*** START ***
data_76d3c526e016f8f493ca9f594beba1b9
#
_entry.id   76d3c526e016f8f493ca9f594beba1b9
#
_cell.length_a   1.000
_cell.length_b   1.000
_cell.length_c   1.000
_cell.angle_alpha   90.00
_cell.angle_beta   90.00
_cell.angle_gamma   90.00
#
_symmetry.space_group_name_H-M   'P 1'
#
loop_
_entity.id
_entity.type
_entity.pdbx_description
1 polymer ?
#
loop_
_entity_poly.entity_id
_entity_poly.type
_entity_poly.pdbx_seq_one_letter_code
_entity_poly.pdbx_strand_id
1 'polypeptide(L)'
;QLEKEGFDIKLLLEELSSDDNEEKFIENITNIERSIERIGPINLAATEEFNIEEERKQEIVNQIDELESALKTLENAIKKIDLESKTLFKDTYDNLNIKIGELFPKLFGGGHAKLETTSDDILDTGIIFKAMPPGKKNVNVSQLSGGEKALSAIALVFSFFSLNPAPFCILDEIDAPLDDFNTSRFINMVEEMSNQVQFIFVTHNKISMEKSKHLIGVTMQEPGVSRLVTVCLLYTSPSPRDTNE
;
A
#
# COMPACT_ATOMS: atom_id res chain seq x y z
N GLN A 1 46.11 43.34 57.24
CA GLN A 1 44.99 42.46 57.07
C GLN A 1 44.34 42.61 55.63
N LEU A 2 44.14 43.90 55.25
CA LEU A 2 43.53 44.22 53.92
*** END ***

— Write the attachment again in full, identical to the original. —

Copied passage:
data_76d3c526e016f8f493ca9f594beba1b9
#
_entry.id   76d3c526e016f8f493ca9f594beba1b9
#
_cell.length_a   1.000
_cell.length_b   1.000
_cell.length_c   1.000
_cell.angle_alpha   90.00
_cell.angle_beta   90.00
_cell.angle_gamma   90.00
#
_symmetry.space_group_name_H-M   'P 1'
#
loop_
_entity.id
_entity.type
_entity.pdbx_description
1 polymer ?
#
loop_
_entity_poly.entity_id
_entity_poly.type
_entity_poly.pdbx_seq_one_letter_code
_entity_poly.pdbx_strand_id
1 'polypeptide(L)'
;QLEKEGFDIKLLLEELSSDDNEEKFIENITNIERSIERIGPINLAATEEFNIEEERKQEIVNQIDELESALKTLENAIKKIDLESKTLFKDTYDNLNIKIGELFPKLFGGGHAKLETTSDDILDTGIIFKAMPPGKKNVNVSQLSGGEKALSAIALVFSFFSLNPAPFCILDEIDAPLDDFNTSRFINMVEEMSNQVQFIFVTHNKISMEKSKHLIGVTMQEPGVSRLVTVCLLYTSPSPRDTNE
;
A
#
# COMPACT_ATOMS: atom_id res chain seq x y z
N GLN A 1 46.11 43.34 57.24
CA GLN A 1 44.99 42.46 57.07
C GLN A 1 44.34 42.61 55.63
N LEU A 2 44.14 43.90 55.25
CA LEU A 2 43.53 44.22 53.92